If this intersection existed anywhere else in the developed world, there likely would have been a traffic light installed decades ago. But this is Stockbridge, a town that has never wanted a traffic light at that intersection, or anywhere else in town, and so there isn't a traffic light there, or anywhere else in town. On a planet strung with traffic lights and every form of earth-manipulated measures to foster efficient motor vehicular movement, this stands as an achievement, like it or not.

Chief Fennelly's recommendation echoed that of a 2004 traffic study commissioned by the town that endorsed installing a roundabout at the intersection, a proven measure made in other communities to process substantial traffic flow in an organized manner. The dog and cat statue in its present location could be a casualty in any future design scenarios.

The more likely scenario, however, is that those who daily navigate that intersection will watch as Stockbridge also never puts in a traffic circle as well.

In the meantime, just because that intersection will probably never, ever change doesn't mean that you can't. I did. This is my story:

Before that intersection at the Red Lion Inn entered my life a full 17 years ago, I was a selfish man. Maybe a little too cavalier about rolling stops. Maybe not appreciative enough of the contributions made to society by people who drive with Florida license plates. And indeed, I was a little too unprepared for an intersection that asks so much of us. Then, one traffic-jammed day, maybe 12 years ago, I was trying to cross from Pine Street onto South Street when a woman in a pickup didn't wait her turn and cut in front of me; no apologies, nothing. I honked, and she flipped me the bird and shouted something that sounded like, "Muck shoe, tadpole!" but may in fact have been less charitable than that.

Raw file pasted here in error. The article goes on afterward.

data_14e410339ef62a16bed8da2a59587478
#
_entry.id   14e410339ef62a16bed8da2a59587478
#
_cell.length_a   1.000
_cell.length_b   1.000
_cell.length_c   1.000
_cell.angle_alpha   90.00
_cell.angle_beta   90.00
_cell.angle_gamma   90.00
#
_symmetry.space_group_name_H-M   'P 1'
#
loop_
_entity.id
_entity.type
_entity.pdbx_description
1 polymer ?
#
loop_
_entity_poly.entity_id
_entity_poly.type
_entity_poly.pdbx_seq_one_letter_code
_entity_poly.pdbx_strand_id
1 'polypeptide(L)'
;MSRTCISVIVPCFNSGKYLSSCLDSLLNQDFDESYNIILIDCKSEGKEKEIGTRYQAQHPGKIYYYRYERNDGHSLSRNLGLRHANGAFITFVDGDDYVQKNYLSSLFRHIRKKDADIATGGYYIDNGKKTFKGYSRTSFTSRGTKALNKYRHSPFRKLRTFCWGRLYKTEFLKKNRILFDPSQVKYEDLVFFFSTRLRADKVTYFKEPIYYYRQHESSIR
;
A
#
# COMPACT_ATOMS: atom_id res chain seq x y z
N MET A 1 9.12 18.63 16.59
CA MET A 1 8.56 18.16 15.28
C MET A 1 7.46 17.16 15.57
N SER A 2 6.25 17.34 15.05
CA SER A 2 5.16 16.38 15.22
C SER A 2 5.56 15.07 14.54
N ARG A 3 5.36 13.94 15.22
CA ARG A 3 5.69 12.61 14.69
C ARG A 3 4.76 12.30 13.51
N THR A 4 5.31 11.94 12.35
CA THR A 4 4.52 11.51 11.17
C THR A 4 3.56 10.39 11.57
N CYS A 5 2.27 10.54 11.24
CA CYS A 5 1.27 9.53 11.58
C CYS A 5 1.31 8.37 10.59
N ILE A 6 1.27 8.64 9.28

This was my St. Paul on the road to Damascus moment, when I knew I needed to stop expecting this intersection to be like the others. From then on in, I do everything I can to avoid having anyone flip me the bird. You should do the same. Smile. Wave people in. Be patient. Because here of all places, it just doesn't seem right to do otherwise. This intersection exists right at the heart of Stockbridge's Main Street, which doesn't have a hair out of place from the time Norman Rockwell painted its likeness in 1967. There's something sort of anointed about the location — you know, it hearkens back to simpler, more modest times, which means that there's something sort of blasphemous about people waving the bird around like they're on the Southeast Expressway or something.

And that's just it: While Stockbridge boldly continues to do nothing about that intersection, the rest of us should take a page from Don Holmes and Jim Prince and just put a lid on it.

Felix Carroll is The Eagle's community columnist. He can be reached at fcarroll@berkshireeagle.com.